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Paralympic chief hails ceremony
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09:04, September 09, 2008

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· Paralympics
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Sir Philip Craven, president of the International Paralympic Committee said yesterday he was disappointed to have missed the last 10 minutes of the opening ceremony for the Paralympics.

"During the ceremony, I had to leave my box to make a speech in the stadium and was not able to see the end of the show. It really disappointed me, because the show was so wonderful," he said during a visit to watch the judo competition at the Workers' Gymnasium in Beijing.

"It is one of the best events I've ever been to in my life, there was so much passion," he said.

"There were several stories in the show and they came together like a book that told a big story. It was a cultural show but with a lot of things about sport."

The highlight was the part when 2,000 children ran into the stadium, he said.

"They came in like ants and then frogs. They are just little super humans," he said.

As well as watching the judo, over the past two days Craven has awarded the first medals of the Paralympic Games at the Beijing Shooting Range and watched the British cycling team win gold at the Laoshan Velodrome.

The standard of competition and the hugely supportive crowds have been amazing, he said.

"The shooting range was very quiet while the cycling was spectacular. I'm very proud the British team has already won three gold medals," the Briton said.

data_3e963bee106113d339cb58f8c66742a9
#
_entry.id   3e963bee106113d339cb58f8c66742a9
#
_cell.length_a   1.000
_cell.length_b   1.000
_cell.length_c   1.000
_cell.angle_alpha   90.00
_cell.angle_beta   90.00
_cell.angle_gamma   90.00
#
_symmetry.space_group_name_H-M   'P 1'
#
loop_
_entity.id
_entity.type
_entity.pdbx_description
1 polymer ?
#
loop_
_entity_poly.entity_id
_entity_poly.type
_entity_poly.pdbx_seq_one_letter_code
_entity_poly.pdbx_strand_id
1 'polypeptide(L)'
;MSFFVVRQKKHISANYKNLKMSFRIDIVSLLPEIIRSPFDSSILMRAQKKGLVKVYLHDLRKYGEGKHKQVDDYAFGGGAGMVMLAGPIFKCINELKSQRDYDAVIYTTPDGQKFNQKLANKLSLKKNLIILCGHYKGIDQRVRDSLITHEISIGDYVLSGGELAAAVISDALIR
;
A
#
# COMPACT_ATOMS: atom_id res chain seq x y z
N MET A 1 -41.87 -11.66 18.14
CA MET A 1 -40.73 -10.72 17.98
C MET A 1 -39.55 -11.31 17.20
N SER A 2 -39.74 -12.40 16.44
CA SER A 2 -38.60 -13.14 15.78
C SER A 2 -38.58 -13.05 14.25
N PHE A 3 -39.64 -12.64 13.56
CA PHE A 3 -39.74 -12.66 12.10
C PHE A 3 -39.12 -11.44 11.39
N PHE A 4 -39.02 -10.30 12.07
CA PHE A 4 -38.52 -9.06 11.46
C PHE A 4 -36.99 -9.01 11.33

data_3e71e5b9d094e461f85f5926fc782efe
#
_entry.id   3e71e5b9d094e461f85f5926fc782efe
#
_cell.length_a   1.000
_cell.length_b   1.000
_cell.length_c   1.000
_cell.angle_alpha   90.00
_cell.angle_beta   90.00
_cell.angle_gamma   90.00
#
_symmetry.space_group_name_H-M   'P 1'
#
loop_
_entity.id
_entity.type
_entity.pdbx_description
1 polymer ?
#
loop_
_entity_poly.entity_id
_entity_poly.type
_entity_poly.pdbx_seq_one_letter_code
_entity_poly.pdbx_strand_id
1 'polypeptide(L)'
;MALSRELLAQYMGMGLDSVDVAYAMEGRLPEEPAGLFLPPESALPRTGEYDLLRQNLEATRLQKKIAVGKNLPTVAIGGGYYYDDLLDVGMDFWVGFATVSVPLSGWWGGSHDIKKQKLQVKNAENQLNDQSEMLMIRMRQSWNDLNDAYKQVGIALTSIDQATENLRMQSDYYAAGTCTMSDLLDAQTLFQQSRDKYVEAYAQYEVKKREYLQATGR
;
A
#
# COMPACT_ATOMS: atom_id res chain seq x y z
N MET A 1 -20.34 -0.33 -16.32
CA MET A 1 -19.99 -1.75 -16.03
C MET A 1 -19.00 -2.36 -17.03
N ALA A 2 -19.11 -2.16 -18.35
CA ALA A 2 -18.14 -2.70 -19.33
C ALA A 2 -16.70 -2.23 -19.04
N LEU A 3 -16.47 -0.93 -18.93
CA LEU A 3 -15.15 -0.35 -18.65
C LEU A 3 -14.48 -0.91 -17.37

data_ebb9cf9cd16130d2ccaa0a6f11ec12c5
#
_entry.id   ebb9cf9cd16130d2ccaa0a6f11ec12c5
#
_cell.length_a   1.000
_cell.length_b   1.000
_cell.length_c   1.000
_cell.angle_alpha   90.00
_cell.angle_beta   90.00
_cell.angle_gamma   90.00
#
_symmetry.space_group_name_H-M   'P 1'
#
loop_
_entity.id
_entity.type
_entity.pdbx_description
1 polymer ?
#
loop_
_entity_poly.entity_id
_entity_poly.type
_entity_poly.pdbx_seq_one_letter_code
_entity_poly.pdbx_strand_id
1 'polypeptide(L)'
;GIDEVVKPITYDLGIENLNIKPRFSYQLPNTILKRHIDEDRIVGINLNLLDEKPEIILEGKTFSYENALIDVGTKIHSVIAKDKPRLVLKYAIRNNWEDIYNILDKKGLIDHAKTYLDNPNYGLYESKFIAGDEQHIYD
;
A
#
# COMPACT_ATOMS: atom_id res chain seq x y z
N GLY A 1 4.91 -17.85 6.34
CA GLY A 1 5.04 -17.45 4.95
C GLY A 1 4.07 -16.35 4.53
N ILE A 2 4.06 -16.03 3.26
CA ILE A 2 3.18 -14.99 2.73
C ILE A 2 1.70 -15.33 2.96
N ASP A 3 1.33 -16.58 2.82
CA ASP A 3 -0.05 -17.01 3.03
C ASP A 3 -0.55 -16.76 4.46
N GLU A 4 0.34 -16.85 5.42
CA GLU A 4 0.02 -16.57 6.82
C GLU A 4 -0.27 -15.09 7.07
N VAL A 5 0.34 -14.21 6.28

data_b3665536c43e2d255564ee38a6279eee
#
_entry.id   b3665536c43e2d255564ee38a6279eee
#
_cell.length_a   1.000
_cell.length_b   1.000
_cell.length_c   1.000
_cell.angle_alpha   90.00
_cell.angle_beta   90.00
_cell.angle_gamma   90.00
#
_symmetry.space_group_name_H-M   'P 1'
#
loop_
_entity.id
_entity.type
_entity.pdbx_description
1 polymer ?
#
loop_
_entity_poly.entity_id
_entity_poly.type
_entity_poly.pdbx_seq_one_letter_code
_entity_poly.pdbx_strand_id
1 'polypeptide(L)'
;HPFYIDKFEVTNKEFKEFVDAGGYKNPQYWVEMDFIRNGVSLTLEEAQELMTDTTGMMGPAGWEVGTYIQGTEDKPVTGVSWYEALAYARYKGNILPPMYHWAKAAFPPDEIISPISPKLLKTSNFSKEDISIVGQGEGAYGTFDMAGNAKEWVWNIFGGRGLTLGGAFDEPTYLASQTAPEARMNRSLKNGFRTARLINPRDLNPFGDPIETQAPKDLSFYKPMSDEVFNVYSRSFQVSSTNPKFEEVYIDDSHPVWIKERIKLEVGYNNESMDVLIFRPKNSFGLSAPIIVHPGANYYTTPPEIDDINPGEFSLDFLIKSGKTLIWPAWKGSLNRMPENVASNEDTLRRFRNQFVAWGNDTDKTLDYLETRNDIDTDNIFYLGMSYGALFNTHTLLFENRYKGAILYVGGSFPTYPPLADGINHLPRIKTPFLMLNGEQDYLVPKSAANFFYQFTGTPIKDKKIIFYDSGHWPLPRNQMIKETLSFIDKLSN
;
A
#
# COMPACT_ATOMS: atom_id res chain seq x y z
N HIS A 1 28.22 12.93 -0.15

"When I was watching the judo, the hairs on my arms were standing up," he said.

It was also obvious that the local fans were keen to create a party atmosphere, he said.

"The spectators have been amazing and the atmosphere in the venues is really lively," he said.

"They support everyone, not just the Chinese athletes. At the cycling event I saw Chinese fans applauding a Japanese athlete."

Craven said he was pleased to see the Beijing Paralympics had been a catalyst for China's barrier-free development.

"When the facilities are accessible, you don't really notice them. That's what I have found in Beijing and the great progress has been made.

"Dmitry Chernyshenko, the CEO of the Sochi 2014 Olympic and Paralympic Winter Games Organizing Committee, told me he was impressed to see the barrier-free facilities in Beijing are also present in other Chinese cities," he said.

"This is the most important thing for me."

Source: China Daily



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